The arrival of the participants from the north was delayed due to bad weather conditions that prevailed in that part of the country. To begin, there was an informal sharing session on the situation faced by flood victims, the response of both governmental and non-governmental sources, the problems that persist and some of the causes of this disaster. This informal discussion was followed by an introduction to the events that would take place over the following two days.
In the previous meeting an exposure was conducted, which was seen as a prelude to this workshop. For this workshop the exposure formed an essential part of the program. Thus, seeing the work of the Human Rights Office (HRO) in Kandy and the parish of Ampitiya, where Fr. Nandana is the parish priest, would be conducive for a healthy debate on the subject of a ‘rights-based approach’. Fr. Nandana is also the director of the Human Rights Office in Kandy and so the workshop would be an ideal opportunity to pose questions such as, “Can the commitment to defending and upholding human rights be an obstacle to the work in a parish?" and "Will the parishioners object to the involvement of the so-called human rights work by the parish priest?" and "Can they be combined, and in which case ,what would be the contribution the parishioners would make?” With these in mind ,Fr. Nandana briefly outlined the work in the parish and the Human Rights Office.
The participants were taken to the HRO where they met the victims of various human rights violations, which included illegal arrest, torture, rape and disappearances. The victims were given time to narrate their stories and interact with the participants. All their stories were an indication of the harrowing experiences with the police, the judiciary and the prosecution system as a whole. They all pointed to the dysfunctional justice system that deludes them. Nevertheless, the victims expressed the opportunity provided by HRO to commence a new life, a new chapter in the face of insurmountable difficulties. The counseling programs, particularly the “Testimonial Therapy”, the livelihood initiatives, all contributed to starting life anew.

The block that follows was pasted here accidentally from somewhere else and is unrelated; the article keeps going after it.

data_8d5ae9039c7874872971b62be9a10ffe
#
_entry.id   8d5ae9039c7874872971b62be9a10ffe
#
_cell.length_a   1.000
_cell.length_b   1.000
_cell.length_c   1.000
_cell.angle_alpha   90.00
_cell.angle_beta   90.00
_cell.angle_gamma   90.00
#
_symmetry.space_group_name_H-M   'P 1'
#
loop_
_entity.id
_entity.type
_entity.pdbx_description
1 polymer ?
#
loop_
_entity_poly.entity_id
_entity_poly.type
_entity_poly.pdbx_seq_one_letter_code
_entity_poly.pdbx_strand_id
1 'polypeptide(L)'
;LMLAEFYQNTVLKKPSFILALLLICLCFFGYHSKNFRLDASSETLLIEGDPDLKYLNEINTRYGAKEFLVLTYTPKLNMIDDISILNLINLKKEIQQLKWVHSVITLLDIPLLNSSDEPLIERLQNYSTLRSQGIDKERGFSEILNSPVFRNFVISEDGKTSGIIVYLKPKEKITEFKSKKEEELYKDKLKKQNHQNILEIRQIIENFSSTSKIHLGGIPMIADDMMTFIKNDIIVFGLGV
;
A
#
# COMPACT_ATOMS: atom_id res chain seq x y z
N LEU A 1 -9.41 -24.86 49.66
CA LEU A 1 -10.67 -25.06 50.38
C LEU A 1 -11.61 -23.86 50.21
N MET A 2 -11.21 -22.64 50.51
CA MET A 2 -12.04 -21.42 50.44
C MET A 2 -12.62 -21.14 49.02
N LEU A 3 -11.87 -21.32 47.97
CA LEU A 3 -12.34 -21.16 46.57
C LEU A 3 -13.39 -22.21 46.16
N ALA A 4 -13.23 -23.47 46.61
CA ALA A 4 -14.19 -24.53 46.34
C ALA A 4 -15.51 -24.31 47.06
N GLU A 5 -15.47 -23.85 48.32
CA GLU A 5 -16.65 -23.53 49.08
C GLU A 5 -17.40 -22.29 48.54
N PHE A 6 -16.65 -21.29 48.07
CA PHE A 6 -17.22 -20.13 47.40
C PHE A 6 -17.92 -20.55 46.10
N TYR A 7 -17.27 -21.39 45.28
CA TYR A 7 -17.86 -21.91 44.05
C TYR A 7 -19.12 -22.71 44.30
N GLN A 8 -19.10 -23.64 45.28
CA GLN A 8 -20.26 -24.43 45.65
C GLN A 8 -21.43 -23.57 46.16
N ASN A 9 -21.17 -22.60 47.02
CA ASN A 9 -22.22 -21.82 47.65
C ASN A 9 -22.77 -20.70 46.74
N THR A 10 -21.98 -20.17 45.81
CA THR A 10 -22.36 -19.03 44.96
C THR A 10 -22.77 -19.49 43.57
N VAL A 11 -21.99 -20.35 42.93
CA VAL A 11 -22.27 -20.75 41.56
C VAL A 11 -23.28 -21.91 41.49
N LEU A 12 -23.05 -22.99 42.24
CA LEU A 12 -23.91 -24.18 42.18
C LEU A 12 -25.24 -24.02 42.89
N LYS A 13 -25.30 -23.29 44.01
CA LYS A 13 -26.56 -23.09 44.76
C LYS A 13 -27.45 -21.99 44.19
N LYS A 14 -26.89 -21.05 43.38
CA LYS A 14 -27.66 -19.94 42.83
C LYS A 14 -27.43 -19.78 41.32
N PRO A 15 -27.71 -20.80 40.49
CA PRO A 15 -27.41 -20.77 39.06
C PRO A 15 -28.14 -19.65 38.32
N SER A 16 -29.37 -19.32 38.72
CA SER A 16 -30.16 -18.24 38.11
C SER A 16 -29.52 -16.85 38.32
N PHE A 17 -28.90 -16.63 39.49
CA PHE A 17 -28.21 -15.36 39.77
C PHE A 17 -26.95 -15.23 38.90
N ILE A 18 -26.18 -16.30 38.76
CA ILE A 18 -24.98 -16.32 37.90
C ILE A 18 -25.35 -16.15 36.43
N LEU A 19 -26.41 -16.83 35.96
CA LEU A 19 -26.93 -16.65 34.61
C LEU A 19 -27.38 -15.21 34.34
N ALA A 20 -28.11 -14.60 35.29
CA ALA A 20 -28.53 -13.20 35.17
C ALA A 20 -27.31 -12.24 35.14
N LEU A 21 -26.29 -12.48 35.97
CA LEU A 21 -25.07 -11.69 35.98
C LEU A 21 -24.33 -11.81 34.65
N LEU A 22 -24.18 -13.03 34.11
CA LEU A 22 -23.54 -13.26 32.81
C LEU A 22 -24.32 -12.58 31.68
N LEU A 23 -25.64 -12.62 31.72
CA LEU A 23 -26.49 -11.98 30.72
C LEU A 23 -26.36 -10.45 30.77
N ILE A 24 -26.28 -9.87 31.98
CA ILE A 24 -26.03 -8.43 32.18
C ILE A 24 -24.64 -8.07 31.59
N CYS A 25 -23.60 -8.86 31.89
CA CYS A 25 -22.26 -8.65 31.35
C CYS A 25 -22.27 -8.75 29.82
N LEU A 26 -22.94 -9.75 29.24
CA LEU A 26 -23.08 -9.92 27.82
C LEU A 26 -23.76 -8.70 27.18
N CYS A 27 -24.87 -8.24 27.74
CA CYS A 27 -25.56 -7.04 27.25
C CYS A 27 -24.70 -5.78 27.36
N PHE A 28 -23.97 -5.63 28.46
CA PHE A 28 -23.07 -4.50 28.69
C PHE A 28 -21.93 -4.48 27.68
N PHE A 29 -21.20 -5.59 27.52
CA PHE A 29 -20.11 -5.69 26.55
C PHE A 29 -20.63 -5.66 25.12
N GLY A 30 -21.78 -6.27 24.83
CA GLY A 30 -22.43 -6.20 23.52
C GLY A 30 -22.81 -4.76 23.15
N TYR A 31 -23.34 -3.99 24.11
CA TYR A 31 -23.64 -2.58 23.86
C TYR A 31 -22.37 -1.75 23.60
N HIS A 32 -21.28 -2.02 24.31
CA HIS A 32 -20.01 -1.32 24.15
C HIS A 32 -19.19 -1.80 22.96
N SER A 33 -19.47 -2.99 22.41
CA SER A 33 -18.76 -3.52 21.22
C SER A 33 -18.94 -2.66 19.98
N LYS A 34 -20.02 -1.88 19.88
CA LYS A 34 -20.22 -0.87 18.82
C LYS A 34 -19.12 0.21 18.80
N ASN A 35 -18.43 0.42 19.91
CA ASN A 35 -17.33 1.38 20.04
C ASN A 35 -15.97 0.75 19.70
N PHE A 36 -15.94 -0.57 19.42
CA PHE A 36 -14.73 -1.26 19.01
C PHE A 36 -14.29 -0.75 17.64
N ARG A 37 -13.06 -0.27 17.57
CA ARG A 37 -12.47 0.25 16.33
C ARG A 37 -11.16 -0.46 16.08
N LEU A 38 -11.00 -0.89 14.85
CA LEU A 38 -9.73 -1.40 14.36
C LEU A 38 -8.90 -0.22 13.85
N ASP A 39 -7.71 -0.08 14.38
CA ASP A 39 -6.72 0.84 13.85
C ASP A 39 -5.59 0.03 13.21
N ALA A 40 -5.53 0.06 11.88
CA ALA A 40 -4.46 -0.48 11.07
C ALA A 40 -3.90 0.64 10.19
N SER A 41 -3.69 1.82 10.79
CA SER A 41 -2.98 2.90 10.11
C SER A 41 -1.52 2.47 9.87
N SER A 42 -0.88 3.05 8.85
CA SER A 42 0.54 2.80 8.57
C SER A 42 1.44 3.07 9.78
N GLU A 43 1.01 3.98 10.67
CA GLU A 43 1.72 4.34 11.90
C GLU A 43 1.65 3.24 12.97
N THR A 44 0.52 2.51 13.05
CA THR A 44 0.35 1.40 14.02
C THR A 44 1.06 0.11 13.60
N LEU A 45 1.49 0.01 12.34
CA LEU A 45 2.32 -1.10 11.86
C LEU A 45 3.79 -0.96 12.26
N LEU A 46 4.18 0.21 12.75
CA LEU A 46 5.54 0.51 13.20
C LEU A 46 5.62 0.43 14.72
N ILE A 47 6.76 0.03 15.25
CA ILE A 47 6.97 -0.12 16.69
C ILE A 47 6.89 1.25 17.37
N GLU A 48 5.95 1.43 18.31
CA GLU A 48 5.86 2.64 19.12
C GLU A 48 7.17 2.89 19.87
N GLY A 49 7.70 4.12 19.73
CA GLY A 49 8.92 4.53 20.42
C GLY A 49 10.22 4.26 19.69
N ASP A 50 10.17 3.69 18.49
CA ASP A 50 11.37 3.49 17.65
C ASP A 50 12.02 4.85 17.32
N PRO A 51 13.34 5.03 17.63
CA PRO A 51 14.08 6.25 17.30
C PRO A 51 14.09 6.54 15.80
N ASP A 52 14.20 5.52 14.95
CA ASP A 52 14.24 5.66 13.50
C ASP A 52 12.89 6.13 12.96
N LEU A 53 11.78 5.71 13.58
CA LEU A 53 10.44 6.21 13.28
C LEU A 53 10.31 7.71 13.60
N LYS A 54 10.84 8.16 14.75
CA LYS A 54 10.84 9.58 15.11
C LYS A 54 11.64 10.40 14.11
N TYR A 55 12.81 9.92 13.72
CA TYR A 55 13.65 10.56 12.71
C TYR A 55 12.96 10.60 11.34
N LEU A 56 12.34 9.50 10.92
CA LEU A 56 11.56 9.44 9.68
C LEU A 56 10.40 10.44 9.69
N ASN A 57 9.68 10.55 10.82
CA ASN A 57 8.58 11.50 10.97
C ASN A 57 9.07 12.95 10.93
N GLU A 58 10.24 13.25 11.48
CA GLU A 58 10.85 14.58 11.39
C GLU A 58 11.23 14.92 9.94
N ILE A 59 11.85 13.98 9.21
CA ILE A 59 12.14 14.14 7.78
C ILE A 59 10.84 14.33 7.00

A reference was also made to the prison apostolate which began in the prisons of Kandy. It was explained, how with the collaboration of some of the prison wardens, in addition to various cultural activities being conducted, some of the pressing needs of the prisoners and their families were addressed. A lady from the deep south of the country, a wife of an ex-inmate who later became sick, explained how she has been able to commence her vegetables sales on a bike with the assistance given by the HRO.
Thus all the comments and remarks pointed to a confident ongoing struggle to lead dignified lives, despite the failure of the justice system. Sadly enough, the justice system, was found to be the major violator of human rights.
After assessing the immensity of the work undertaken, the main question in the minds of participants was how, and with whose help, can problems be resolved. It was at this point the Solidarity Group composed of a doctor, lawyers, counselors, and human rights defenders was introduced. Time was set aside for the opportunity of the two parties to interact. The Support Group members shared their experience of working with HRO. They described how they overcame their initial fear and from the process of working in human rights they have also developed an ability to promote rights and support the victims of various violations. The ability to defend the rights of victims was found to be the best lesson learned.